The ’59XT is obviously way more ‘Dano’ than the ’66T. In its standard DC59 form, it’s a perfect little guitar. Back in the 50s, Dano founder Nathan Daniel turned cheap materials into tonal gold when he jammed pickup gubbins into lipstick tubes and fashioned bodies out of the kind of stuff people were using to remodel kitchens. Chaps such as Jimmy Page, proto-punk Link Wray, Eric Clapton and even Jimi Hendrix availed themselves of Mr Daniels’ wares and an affordable icon was born. The ’59XT has the DNA of those original 50s guitars, yet it does carry more weight than we expect from a double-cut Dano. On the scales, it’s closer to the heft of an alder-body Telecaster. We gather the extra poundage is the result of substantial centre-block that offers the support required by the Wilkinson WVS50 IIK vibrato.
Sounds & Feel
The ’59XT shares the same slim C neck profile with the ’66T. Although it has one less fret to play with, the ’59XT makes up the numbers with an extra half inch in its scale length. It’s worth noting Dano cuts its guitars with a 355mm (14in) fingerboard radius. That puts these things in superstrat territory with a profile that’s a lot flatter than a Strat or Les Paul. The upside is you benefit from a super-low action. Both these guitars have the kind of string height only a particularly flexible aphid could limbo under, yet there’s no choking or buzzing to put you off. The downside to the flatter radius is that it’s harder to dig in when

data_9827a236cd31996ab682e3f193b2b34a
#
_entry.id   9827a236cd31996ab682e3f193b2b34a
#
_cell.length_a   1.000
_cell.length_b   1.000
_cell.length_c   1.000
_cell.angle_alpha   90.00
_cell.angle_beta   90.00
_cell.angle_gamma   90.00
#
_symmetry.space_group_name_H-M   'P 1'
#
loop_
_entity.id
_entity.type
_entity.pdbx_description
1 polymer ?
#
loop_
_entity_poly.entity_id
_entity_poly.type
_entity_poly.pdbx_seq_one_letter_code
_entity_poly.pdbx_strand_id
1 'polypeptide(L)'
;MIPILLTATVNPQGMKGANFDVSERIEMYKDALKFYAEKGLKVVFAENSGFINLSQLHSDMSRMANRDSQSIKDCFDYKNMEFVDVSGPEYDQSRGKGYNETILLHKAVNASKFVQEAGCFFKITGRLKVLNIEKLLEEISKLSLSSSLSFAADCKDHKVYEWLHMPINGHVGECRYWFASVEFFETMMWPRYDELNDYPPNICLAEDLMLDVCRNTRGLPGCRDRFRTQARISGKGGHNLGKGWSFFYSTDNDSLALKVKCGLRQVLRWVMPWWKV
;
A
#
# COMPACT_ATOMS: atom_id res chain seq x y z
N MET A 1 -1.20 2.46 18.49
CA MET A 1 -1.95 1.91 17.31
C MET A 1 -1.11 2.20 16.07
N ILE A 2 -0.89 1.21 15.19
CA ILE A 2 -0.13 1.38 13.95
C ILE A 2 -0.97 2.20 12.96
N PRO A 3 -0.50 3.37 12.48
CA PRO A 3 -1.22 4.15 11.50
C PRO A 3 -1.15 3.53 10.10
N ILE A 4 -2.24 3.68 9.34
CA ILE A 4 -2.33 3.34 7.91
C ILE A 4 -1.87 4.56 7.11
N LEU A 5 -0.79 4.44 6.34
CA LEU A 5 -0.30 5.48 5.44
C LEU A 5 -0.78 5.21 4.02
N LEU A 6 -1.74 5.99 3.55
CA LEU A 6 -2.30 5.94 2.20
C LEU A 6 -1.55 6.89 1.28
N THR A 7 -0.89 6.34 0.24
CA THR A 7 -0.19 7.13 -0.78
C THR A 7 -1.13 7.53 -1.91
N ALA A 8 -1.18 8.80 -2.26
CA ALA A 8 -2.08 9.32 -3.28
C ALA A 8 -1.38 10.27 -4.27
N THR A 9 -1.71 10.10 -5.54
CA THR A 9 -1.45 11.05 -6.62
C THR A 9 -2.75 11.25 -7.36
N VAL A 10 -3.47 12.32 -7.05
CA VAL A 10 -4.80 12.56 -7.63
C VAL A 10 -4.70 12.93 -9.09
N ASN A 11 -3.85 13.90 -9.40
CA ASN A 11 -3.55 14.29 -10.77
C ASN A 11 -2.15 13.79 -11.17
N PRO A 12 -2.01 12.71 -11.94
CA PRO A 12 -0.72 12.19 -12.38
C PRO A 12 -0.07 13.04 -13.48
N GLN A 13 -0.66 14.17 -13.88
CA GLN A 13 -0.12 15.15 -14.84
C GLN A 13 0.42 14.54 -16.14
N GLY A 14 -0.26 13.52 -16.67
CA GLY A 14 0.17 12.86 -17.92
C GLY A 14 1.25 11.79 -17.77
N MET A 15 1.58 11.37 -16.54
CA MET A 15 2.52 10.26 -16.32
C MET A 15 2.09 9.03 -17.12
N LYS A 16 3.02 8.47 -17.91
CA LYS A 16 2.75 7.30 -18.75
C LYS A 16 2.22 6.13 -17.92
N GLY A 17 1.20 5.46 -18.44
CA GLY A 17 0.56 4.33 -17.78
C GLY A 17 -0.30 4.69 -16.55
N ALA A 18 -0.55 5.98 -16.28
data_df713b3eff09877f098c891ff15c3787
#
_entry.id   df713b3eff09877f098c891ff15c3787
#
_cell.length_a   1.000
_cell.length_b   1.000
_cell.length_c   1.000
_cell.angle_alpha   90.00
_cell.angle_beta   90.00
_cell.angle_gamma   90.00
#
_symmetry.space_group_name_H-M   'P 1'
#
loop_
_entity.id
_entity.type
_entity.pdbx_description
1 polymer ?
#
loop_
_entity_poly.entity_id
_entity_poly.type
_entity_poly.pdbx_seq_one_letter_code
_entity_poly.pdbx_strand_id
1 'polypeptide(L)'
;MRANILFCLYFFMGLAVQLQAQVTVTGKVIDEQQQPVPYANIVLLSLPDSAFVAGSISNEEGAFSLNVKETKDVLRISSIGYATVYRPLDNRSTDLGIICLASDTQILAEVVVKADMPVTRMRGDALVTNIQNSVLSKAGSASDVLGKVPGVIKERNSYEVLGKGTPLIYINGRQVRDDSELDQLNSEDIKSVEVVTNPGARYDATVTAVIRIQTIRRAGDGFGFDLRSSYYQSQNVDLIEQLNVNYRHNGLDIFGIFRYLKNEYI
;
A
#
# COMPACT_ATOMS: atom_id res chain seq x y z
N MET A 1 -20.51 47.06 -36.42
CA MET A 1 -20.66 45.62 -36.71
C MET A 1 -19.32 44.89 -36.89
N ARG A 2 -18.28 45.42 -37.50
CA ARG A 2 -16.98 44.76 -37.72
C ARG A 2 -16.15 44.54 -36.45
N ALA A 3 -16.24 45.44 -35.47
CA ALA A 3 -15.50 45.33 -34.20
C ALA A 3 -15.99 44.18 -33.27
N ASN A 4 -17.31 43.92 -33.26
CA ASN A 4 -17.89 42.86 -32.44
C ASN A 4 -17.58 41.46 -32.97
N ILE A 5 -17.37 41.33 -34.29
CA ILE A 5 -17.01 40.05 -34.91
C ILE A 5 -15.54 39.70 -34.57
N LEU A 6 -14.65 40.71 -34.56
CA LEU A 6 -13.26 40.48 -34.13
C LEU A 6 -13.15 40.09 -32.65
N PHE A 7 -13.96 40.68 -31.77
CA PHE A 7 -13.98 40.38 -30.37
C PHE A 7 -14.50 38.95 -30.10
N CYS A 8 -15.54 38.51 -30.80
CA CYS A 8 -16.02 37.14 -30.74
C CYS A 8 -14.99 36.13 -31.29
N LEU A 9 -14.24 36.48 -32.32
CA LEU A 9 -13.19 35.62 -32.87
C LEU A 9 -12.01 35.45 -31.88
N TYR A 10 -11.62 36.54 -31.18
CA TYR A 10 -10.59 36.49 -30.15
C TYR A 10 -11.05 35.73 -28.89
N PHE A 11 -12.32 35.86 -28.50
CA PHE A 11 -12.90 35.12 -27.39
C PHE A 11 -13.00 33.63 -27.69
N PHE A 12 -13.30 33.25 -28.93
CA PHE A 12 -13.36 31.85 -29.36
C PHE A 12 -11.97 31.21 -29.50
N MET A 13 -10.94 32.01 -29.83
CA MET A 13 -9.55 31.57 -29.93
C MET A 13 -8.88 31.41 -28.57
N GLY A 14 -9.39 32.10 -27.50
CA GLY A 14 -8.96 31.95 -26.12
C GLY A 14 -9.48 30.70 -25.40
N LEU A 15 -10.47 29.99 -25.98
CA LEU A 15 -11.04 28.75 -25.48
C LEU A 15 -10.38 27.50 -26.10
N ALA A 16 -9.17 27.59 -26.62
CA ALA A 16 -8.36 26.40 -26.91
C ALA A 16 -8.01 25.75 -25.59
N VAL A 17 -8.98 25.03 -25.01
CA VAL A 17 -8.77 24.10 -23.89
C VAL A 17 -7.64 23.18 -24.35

The ’59XT has the DNa of those original 50s guitars, yet it carries more weight than we’d expect
you’re noodling above the twelfth fret. That might steer all you blues heads away from these guitars, but the tone on offer will reward your perseverance.
Tonally, a Dano sits somewhere between a Telecaster and a Rickenbacker 330. Any way you slice that, you get bags of sparkle and presence that responds beautifully to compression and light overdrive, particularly on the coil-split setting. As we discovered on the old ’66, the knobs are fiddly, so engaging the coil split on both new Danos takes the edge of a pick or a fingernail. It’s worth the effort. You get a great Tele-like twang with the bonus of the springy vibrato.